Time has a way of fading memories and legacies.
However, the Albany Institute of History and Art is trying to stop the fading process by bringing a local artist’s work to the forefront of the arts scene.
Otto Plaug (1898-2000) lived and worked out of his studio in Greenfield Center for many years, though the work on exhibit at the Institute reveals that it wasn’t Saratoga County that inspired his work early in his career, but the American Southwest.
In “Painting the American Southwest: The Work of Otto Plaug,” viewers get a glimpse of his journeys during the 1920s to New Mexico, with more than a dozen portraits of people from the Laguna Pueblo tribe. He also captured the landscape, using flattened colors and little shadowing.
The Institute recently acquired the artwork, along with many of Plaug’s abstract paintings, thanks to a gift from Albert B. Roberts (who also helped discover an oil painting by 17th-century artist Anthony Van Dyck, which was on exhibit at the Institute late last year).
“This is really a debut showing of this collection. . . . This is an exhibition to reintroduce an artist who’s been lost to history, he was not a self-promoter. It’s a way to bring back his name into the American canon of modernist artists,” said curator Doug McCombs.
Plaug was born in Germany and moved to the United States when he was a child.
“From an early age [he] developed a fascination with the American West and with the Native Americans who were still living in areas of the West. We know also when he was younger and right after he arrived here, he started clipping magazine articles about Native Americans. He was very interested, as many Americans were, in the unfortunate plight of the Native American Indians,” McCombs said.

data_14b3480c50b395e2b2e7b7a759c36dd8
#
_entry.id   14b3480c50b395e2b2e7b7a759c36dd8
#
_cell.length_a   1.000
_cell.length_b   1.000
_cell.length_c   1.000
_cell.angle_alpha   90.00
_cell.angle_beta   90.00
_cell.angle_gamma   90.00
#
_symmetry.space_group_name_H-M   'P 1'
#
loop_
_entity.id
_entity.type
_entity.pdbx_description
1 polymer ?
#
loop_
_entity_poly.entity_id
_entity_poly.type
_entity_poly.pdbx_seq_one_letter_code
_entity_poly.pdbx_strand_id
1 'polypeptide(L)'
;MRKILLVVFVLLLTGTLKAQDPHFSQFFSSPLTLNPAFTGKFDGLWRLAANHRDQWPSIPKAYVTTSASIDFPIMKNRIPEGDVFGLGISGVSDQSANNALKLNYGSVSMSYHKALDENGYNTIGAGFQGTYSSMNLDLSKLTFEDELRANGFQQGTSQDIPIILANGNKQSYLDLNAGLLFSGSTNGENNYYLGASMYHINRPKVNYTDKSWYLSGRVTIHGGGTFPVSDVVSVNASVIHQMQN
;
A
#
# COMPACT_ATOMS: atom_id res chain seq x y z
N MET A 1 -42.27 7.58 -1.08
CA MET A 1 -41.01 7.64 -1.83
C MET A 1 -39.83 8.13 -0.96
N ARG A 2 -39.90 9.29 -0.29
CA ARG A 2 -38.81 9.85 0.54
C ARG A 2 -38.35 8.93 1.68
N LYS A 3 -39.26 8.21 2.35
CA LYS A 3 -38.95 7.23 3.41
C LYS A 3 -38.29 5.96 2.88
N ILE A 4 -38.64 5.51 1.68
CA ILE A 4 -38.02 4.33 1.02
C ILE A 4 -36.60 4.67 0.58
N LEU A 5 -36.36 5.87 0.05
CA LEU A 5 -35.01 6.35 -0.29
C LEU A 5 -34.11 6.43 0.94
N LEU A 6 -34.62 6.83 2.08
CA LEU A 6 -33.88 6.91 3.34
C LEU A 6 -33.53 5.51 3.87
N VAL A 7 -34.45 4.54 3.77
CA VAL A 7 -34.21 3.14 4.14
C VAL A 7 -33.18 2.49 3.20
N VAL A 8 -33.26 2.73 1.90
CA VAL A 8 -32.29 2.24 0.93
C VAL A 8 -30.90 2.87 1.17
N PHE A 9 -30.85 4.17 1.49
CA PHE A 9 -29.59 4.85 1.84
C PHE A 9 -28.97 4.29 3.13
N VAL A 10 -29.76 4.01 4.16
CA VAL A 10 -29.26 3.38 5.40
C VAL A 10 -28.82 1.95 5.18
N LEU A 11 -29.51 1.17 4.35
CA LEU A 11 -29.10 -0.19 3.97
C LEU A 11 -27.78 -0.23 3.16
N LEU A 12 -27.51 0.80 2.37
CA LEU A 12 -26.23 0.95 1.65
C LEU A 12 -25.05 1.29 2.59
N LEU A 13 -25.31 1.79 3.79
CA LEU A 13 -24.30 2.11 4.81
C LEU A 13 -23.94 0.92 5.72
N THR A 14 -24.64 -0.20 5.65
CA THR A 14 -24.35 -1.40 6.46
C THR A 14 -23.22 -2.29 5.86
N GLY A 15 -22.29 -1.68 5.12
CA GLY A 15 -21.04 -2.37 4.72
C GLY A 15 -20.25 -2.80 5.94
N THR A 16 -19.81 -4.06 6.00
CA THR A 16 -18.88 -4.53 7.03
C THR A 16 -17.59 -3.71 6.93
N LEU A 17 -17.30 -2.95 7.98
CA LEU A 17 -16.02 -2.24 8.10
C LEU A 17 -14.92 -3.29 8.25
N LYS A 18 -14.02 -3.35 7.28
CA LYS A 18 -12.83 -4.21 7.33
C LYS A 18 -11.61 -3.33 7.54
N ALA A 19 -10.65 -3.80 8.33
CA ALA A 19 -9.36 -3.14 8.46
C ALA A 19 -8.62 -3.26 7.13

The exhibition includes some of those clippings, like one titled “The Vanishing Red Man.”
In 1913, however, Plaug went back to Germany to pursue artistic training, first in Strasbourg and then in Hamburg.
“Germany was really on the cutting edge of modern art. Some of the best art training schools were in Germany at the time and he [had] family [there] so it made sense that he would go back,” McCombs said.
“Unfortunately, in 1917, while he was still studying there, America had entered [World War I] and because he was an American he was imprisoned for six months and then eventually released and then spent the last part of the war and into 1919 under house arrest living at his grandfather’s house outside of Berlin.”
Finally, in 1919, he was granted permission to come back to the United States. The following year, he began his first journey to the Southwest, eventually traveling to New Mexico.
“He spent about six or seven months there and really became friends with the residents of Laguna Pueblo. Portraits that you see in this series were painted in 1921 after he had spent some time there and became good friends with a number of them. In 1922, he actually had an exhibition at the Museum of New Mexico, which is now the Fine Art Museum of New Mexico,” McCombs said.